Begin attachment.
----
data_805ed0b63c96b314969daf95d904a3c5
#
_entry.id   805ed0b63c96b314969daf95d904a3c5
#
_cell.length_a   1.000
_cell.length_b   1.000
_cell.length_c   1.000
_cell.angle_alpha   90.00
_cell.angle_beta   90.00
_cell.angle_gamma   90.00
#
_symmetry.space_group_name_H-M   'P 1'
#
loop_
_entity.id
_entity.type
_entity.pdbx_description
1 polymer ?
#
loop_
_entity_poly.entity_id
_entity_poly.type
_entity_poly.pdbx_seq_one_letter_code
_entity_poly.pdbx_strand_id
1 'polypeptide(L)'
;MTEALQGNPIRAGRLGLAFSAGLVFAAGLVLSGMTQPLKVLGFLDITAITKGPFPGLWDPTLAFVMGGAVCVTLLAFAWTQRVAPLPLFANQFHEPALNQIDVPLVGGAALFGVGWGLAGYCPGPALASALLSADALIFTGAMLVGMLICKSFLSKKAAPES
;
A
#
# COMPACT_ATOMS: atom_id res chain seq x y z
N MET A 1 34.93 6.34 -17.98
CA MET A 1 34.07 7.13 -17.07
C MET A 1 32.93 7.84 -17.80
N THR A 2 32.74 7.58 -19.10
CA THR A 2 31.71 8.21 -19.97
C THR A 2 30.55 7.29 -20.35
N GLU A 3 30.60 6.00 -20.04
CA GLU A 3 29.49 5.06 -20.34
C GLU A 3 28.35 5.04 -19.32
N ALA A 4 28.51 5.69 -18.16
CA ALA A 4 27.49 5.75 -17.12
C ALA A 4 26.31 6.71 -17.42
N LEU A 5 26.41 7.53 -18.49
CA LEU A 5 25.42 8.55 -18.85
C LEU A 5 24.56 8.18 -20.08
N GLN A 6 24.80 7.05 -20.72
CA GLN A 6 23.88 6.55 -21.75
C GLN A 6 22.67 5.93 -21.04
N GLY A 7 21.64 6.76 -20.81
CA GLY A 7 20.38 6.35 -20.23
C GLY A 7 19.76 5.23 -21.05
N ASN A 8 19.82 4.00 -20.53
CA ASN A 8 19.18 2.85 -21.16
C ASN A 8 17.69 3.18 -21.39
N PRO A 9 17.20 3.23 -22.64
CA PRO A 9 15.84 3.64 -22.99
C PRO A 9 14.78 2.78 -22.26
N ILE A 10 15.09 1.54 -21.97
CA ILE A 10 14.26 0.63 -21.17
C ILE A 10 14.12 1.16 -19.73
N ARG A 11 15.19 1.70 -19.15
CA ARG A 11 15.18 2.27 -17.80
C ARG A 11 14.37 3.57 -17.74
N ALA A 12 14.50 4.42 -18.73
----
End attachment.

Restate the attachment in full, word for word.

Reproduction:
data_805ed0b63c96b314969daf95d904a3c5
#
_entry.id   805ed0b63c96b314969daf95d904a3c5
#
_cell.length_a   1.000
_cell.length_b   1.000
_cell.length_c   1.000
_cell.angle_alpha   90.00
_cell.angle_beta   90.00
_cell.angle_gamma   90.00
#
_symmetry.space_group_name_H-M   'P 1'
#
loop_
_entity.id
_entity.type
_entity.pdbx_description
1 polymer ?
#
loop_
_entity_poly.entity_id
_entity_poly.type
_entity_poly.pdbx_seq_one_letter_code
_entity_poly.pdbx_strand_id
1 'polypeptide(L)'
;MTEALQGNPIRAGRLGLAFSAGLVFAAGLVLSGMTQPLKVLGFLDITAITKGPFPGLWDPTLAFVMGGAVCVTLLAFAWTQRVAPLPLFANQFHEPALNQIDVPLVGGAALFGVGWGLAGYCPGPALASALLSADALIFTGAMLVGMLICKSFLSKKAAPES
;
A
#
# COMPACT_ATOMS: atom_id res chain seq x y z
N MET A 1 34.93 6.34 -17.98
CA MET A 1 34.07 7.13 -17.07
C MET A 1 32.93 7.84 -17.80
N THR A 2 32.74 7.58 -19.10
CA THR A 2 31.71 8.21 -19.97
C THR A 2 30.55 7.29 -20.35
N GLU A 3 30.60 6.00 -20.04
CA GLU A 3 29.49 5.06 -20.34
C GLU A 3 28.35 5.04 -19.32
N ALA A 4 28.51 5.69 -18.16
CA ALA A 4 27.49 5.75 -17.12
C ALA A 4 26.31 6.71 -17.42
N LEU A 5 26.41 7.53 -18.49
CA LEU A 5 25.42 8.55 -18.85
C LEU A 5 24.56 8.18 -20.08
N GLN A 6 24.80 7.05 -20.72
CA GLN A 6 23.88 6.55 -21.75
C GLN A 6 22.67 5.93 -21.04
N GLY A 7 21.64 6.76 -20.81
CA GLY A 7 20.38 6.35 -20.23
C GLY A 7 19.76 5.23 -21.05
N ASN A 8 19.82 4.00 -20.53
CA ASN A 8 19.18 2.85 -21.16
C ASN A 8 17.69 3.18 -21.39
N PRO A 9 17.20 3.23 -22.64
CA PRO A 9 15.84 3.64 -22.99
C PRO A 9 14.78 2.78 -22.26
N ILE A 10 15.09 1.54 -21.97
CA ILE A 10 14.26 0.63 -21.17
C ILE A 10 14.12 1.16 -19.73
N ARG A 11 15.19 1.70 -19.15
CA ARG A 11 15.18 2.27 -17.80
C ARG A 11 14.37 3.57 -17.74
N ALA A 12 14.50 4.42 -18.73